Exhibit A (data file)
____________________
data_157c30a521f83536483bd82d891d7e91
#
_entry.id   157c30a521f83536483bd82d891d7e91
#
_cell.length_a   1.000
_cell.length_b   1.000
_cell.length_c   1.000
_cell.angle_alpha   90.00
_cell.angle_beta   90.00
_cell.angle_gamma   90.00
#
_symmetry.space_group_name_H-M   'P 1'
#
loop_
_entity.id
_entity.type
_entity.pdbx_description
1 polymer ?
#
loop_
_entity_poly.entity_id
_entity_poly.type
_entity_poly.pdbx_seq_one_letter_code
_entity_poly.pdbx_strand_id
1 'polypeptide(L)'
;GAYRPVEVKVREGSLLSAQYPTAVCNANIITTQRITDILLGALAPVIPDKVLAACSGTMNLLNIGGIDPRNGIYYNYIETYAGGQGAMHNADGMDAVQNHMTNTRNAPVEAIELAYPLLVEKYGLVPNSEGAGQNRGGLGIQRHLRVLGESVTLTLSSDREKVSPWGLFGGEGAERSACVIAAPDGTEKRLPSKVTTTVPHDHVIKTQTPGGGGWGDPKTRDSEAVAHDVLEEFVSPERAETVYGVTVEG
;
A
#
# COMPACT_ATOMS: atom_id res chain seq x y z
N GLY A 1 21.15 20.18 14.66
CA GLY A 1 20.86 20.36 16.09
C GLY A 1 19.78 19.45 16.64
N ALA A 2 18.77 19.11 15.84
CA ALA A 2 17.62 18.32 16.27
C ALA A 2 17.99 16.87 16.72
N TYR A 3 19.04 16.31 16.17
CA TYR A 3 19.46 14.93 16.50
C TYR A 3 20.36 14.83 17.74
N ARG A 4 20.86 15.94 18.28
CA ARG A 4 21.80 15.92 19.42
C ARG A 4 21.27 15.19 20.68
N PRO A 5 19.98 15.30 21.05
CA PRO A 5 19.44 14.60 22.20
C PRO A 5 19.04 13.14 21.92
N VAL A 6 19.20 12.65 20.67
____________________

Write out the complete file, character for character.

data_157c30a521f83536483bd82d891d7e91
#
_entry.id   157c30a521f83536483bd82d891d7e91
#
_cell.length_a   1.000
_cell.length_b   1.000
_cell.length_c   1.000
_cell.angle_alpha   90.00
_cell.angle_beta   90.00
_cell.angle_gamma   90.00
#
_symmetry.space_group_name_H-M   'P 1'
#
loop_
_entity.id
_entity.type
_entity.pdbx_description
1 polymer ?
#
loop_
_entity_poly.entity_id
_entity_poly.type
_entity_poly.pdbx_seq_one_letter_code
_entity_poly.pdbx_strand_id
1 'polypeptide(L)'
;GAYRPVEVKVREGSLLSAQYPTAVCNANIITTQRITDILLGALAPVIPDKVLAACSGTMNLLNIGGIDPRNGIYYNYIETYAGGQGAMHNADGMDAVQNHMTNTRNAPVEAIELAYPLLVEKYGLVPNSEGAGQNRGGLGIQRHLRVLGESVTLTLSSDREKVSPWGLFGGEGAERSACVIAAPDGTEKRLPSKVTTTVPHDHVIKTQTPGGGGWGDPKTRDSEAVAHDVLEEFVSPERAETVYGVTVEG
;
A
#
# COMPACT_ATOMS: atom_id res chain seq x y z
N GLY A 1 21.15 20.18 14.66
CA GLY A 1 20.86 20.36 16.09
C GLY A 1 19.78 19.45 16.64
N ALA A 2 18.77 19.11 15.84
CA ALA A 2 17.62 18.32 16.27
C ALA A 2 17.99 16.87 16.72
N TYR A 3 19.04 16.31 16.17
CA TYR A 3 19.46 14.93 16.50
C TYR A 3 20.36 14.83 17.74
N ARG A 4 20.86 15.94 18.28
CA ARG A 4 21.80 15.92 19.42
C ARG A 4 21.27 15.19 20.68
N PRO A 5 19.98 15.30 21.05
CA PRO A 5 19.44 14.60 22.20
C PRO A 5 19.04 13.14 21.92
N VAL A 6 19.20 12.65 20.67